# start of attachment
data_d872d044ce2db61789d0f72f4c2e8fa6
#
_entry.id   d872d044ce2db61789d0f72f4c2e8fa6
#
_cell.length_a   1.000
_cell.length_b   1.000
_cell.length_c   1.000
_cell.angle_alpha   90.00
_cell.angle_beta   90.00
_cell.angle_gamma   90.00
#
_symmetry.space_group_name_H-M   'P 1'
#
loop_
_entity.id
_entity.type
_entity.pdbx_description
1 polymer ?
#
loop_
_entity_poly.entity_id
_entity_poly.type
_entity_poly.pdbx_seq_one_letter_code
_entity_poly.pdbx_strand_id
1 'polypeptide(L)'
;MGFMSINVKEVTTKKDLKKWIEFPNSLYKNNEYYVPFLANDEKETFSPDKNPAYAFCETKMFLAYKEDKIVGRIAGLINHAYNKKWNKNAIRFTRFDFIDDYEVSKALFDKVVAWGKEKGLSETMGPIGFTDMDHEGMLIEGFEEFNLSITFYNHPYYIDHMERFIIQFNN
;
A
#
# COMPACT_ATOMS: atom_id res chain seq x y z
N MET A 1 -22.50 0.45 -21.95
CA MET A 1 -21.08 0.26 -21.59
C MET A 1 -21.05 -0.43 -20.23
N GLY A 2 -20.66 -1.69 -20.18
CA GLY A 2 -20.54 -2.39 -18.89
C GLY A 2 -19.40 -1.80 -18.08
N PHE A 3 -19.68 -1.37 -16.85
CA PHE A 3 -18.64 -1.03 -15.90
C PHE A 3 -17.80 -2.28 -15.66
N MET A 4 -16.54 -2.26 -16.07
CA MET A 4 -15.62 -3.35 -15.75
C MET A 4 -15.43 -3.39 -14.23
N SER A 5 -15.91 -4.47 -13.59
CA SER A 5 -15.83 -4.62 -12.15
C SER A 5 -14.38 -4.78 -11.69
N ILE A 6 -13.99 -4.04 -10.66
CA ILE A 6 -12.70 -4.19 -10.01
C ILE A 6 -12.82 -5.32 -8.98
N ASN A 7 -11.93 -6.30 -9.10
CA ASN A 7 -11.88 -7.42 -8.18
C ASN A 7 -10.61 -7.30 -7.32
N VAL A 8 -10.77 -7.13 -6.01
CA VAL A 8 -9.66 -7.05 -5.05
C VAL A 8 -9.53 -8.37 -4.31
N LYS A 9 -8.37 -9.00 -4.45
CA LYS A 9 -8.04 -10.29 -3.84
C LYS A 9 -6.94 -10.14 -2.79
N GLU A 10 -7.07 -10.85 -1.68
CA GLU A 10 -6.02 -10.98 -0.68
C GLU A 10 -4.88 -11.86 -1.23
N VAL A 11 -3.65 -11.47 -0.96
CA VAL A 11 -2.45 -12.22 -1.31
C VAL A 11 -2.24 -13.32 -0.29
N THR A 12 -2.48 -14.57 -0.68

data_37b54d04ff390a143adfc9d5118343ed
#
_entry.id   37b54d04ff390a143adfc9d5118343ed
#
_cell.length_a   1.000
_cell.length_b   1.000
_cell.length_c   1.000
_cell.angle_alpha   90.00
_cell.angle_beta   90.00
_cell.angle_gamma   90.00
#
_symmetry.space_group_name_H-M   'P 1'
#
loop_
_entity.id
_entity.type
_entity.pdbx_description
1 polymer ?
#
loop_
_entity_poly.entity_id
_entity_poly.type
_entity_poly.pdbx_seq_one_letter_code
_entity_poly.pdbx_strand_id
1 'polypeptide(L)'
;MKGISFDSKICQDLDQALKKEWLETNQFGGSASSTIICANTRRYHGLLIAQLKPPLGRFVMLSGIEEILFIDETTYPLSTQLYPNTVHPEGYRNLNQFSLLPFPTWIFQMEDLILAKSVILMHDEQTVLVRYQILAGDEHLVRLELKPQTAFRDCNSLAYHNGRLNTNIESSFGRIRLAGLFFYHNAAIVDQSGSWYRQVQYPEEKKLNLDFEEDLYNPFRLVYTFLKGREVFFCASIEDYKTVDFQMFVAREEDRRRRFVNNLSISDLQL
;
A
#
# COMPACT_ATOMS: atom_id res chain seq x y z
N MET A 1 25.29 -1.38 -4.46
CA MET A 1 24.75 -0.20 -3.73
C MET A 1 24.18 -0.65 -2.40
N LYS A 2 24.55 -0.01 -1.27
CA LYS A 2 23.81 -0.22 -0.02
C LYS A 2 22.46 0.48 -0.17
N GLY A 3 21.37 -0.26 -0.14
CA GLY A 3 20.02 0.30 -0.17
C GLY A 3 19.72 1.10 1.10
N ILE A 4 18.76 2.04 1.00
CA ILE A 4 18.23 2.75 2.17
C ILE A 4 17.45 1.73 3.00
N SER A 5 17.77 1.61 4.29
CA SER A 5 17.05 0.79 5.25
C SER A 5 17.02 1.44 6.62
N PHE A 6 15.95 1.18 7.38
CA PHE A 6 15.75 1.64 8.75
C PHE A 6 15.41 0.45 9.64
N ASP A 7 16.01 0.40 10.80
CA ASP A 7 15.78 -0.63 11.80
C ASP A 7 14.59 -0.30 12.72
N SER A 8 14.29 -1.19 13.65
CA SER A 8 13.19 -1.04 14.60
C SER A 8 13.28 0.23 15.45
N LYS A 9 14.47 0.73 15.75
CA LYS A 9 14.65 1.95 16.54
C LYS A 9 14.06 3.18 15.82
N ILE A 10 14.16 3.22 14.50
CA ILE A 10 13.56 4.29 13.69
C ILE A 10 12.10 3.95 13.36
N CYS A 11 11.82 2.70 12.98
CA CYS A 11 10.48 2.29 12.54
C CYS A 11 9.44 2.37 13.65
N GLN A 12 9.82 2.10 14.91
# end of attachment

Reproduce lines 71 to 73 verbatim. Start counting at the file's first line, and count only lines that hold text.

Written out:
_cell.length_c   1.000
_cell.angle_alpha   90.00
_cell.angle_beta   90.00